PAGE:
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Career In Epidemiology Part-2

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The west is relatively disease-free due to work of epidemiologists. As an example, Shailee Tanna, a Canadian medical student, informs, “In Canada along with a lot of research, resources and money have been invested in studying and developing prevention and control programs for diseases such as the West Nile disease and the SARS. Due to this, SARS has been effectively controlled since after the epidemic in 2003, and Canada now experiences around 1 case of West Nile virus annually.”
What also needs to be told is that epidemiological research has profound influence on ‘routine’ clinical practice of doctors. It acts as the primary fodder needed to validate those treatments or practices, and even conceptualize new ones.
Focus India
In India, there is a general shortage of trained manpower – particularly field trained epidemiologists, at various levels of the public health system. It is estimated that the country requires minimum of 1000 trained epidemiologists (one per district). Ms. Shruti Priya, faculty at Institute of Science, Mumbai, observes, “In India, epidemiology is in a developing stage. It will need efforts from all ends to get ahead in terms of control of diseases and ailments.”
However, with the Integrated Disease Surveillance Project being implemented in the country, the demand for trained epidemiologists is increasing.
Career scope and training
Dr. Manoj Murhekar, Dy. Director, National Institute of Epidemiology (NIE) states, “Medical students, during their undergraduate years are taught about epidemiology (as a part of Preventive and Social Medicine or Community Medicine). There are very few courses in the country that teaches epidemiology exclusively. Most of the MBBS graduates who want to take career in Epidemiology do MD in Preventive and Social Medicine or Community Medicine. For interested candidates, career options are aplenty as a researcher, or in state/central public health sectors as well as in NGO’s” Internationally, one could look forward to working in organizations like WHO and UNICEF, or even in many health centers and research universities. Employment of epidemiologists is expected to grow faster than average for all occupations through 2008.
Some training institutes
  • National Institute of Epidemiology (NIE)
  • IndiaClen
  • Dr.M.G.R. Medical University, Chennai
  • National Institute of Communicable Diseases 
Epidemiologists may specialise in:
  • Clinical Health Industry (Clinical Epidemiology)
  • Infectious Diseases (e.g., HIV, Tuberculosis, Sexually Transmitted Diseases),
  • Chronic Diseases (e.g., Heart Disease, Cancer, Diabetes)
  • Occupational/Environmental
  • Diseases
  • School Health
An epidemiologist should be a believer in logic and of analytic nature. He must be ready to work in rural areas and capable of taking up extensive travel.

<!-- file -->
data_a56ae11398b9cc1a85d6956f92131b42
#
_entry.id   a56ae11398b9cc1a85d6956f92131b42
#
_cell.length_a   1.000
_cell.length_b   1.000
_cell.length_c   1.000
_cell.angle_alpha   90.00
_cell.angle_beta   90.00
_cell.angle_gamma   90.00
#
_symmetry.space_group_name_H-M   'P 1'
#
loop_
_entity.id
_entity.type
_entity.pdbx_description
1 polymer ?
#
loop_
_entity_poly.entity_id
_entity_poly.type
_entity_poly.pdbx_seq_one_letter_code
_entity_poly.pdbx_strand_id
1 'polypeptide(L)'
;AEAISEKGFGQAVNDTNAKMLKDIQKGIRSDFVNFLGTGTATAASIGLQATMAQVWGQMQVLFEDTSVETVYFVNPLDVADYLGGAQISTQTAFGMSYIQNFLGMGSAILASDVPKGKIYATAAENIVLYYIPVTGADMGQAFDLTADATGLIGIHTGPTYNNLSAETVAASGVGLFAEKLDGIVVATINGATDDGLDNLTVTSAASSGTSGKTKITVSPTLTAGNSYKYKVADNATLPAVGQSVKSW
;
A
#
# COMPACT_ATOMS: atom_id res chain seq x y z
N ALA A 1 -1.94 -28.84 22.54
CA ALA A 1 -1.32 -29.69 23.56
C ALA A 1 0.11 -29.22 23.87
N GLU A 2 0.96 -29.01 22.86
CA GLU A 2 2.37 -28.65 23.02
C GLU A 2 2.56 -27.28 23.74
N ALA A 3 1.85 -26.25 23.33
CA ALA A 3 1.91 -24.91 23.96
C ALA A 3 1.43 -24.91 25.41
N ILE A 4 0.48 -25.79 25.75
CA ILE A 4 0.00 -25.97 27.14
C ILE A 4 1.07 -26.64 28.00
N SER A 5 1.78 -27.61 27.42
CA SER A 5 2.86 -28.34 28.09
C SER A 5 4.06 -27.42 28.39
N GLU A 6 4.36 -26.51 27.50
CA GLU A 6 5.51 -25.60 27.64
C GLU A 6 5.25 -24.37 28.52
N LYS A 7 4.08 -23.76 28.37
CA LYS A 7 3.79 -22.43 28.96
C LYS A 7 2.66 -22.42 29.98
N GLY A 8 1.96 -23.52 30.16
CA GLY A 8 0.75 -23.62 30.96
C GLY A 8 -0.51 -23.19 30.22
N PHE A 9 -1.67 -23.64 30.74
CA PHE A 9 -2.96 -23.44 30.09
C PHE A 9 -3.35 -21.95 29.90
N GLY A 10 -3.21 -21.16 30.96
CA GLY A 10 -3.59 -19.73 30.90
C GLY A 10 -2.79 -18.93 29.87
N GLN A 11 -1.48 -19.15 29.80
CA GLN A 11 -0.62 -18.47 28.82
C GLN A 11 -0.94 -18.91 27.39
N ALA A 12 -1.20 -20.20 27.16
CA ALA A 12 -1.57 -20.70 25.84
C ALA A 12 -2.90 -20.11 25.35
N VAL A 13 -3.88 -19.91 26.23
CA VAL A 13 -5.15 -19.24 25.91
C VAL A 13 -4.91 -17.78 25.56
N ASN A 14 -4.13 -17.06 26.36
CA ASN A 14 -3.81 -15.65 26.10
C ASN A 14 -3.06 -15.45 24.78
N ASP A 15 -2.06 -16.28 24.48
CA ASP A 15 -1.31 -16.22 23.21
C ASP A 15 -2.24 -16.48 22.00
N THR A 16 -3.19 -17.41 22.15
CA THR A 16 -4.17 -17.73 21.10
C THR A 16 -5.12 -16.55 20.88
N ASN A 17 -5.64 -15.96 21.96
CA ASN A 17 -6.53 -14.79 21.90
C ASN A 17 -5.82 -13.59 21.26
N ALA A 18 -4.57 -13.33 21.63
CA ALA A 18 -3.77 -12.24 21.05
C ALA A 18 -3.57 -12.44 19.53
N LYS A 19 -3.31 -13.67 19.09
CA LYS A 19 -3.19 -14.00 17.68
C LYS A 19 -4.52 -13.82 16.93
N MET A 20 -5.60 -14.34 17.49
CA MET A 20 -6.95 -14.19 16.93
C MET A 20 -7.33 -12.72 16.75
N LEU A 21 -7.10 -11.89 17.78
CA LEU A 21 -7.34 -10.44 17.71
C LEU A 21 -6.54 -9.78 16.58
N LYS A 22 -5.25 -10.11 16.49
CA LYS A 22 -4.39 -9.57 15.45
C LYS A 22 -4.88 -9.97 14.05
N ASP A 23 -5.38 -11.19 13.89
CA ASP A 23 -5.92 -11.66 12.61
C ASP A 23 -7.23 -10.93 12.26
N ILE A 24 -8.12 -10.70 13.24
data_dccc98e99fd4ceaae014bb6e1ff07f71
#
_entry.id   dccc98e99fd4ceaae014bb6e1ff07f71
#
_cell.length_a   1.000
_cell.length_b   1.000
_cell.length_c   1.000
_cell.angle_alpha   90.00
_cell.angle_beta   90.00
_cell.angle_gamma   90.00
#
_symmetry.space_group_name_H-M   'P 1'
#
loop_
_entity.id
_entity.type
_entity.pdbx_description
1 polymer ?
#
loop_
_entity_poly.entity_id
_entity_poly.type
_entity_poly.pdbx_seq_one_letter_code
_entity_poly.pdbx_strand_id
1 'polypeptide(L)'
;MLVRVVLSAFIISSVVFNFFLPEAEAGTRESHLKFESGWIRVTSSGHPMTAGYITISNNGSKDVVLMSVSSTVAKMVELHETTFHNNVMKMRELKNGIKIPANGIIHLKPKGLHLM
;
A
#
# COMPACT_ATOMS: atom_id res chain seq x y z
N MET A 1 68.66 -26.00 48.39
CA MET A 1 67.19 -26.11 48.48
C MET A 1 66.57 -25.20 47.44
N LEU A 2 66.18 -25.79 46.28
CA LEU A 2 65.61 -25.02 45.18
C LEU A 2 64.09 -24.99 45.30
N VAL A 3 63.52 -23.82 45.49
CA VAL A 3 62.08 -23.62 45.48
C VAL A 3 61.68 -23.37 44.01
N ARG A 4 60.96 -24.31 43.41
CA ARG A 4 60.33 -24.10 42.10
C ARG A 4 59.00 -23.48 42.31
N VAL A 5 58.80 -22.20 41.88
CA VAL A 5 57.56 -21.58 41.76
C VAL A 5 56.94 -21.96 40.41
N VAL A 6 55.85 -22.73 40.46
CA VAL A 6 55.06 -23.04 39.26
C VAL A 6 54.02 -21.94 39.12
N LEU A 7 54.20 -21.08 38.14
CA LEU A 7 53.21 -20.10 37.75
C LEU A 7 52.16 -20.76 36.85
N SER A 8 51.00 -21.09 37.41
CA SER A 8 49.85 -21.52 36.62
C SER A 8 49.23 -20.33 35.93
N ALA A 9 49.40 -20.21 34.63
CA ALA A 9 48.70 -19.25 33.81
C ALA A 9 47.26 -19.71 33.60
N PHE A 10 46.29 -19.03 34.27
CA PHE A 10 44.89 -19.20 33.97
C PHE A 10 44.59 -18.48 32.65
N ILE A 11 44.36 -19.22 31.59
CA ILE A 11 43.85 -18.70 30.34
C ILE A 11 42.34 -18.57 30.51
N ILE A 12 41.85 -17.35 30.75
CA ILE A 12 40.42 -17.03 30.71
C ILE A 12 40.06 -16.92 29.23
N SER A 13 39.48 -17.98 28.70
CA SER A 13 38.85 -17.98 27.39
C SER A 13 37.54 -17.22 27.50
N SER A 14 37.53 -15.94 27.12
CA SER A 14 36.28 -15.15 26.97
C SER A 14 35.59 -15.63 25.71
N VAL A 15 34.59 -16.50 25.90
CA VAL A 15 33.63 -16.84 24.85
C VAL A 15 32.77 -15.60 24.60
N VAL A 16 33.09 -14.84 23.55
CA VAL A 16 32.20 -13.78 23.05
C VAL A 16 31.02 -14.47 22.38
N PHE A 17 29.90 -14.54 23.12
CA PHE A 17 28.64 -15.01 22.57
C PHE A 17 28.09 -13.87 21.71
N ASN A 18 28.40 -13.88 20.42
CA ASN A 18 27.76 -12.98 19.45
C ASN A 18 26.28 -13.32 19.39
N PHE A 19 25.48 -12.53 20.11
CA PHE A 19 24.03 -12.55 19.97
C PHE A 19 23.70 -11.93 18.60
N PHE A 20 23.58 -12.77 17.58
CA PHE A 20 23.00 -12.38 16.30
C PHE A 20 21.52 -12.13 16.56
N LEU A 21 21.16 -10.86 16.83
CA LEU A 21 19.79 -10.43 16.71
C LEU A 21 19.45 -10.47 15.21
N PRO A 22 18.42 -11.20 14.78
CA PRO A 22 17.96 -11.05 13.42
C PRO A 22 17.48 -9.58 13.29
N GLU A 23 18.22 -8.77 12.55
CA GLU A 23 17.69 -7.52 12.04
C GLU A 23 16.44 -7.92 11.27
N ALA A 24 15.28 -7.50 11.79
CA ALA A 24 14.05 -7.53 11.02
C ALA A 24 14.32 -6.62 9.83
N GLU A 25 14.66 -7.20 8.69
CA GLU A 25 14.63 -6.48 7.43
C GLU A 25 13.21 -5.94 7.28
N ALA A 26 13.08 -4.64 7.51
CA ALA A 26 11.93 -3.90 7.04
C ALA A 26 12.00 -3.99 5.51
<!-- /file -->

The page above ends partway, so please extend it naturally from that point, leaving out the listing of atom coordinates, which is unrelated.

Not all are too enthusiastic as far as epidemiology is concerned. Rahul Unnikrishnan, a medical student at Jubilee Mission Medical College in Trichur, Kerela, says, “As a student, I am not particularly interested in epidemiology.” He is quick to add though, “As a health professional, I feel it is important to learn diseases on a wider pattern. The epidemiological aspect gives an idea to a doctor of what he should expect in a patient with a certain set of symptoms.”
Despite knowing the vitality of epidemiology, what is it that stops the young lot from pursuing epidemiology? Primarily, it is the lack of awareness, general non-interest, and even non-availability of recognized courses and training. Dr. Khan quips, “I know one thing that if the doctors get an idea that they can earn more through epidemiology, they will surely join this field of health.”
The final word
Dr. Vivek Gupta, MD, is a Senior Resident in Centre for Community Medicine at AIIMS, New Delhi. In attempt to reduce the lackluster attitude towards epidemiology, he says, “The most important message, I would like to pass on is that there is an urgent need to improve the level of exposure our graduates have to epidemiology. Further it should be understood that the science of epidemiology does not need the knowledge of medicine. There are numerous fields such as Nutritional epidemiology, Environmental epidemiology, Social epidemiology, etc. that are open to students from diverse fields such as sociology, dietics, statistics, microbiology etc. With the growing gap in the availability of health services versus their requirement, the focus is now shifting towards prevention of disease and that is where the core strength of epidemiology lies. I see it as an up and coming field and as a good career path for our younger generation.” Epidemiology is a vast topic and there is more to it that can be put on paper. In a nutshell, global initiatives to improve public health ensure that epidemiologists are here to stay. Careers in Epidemiology Part-1


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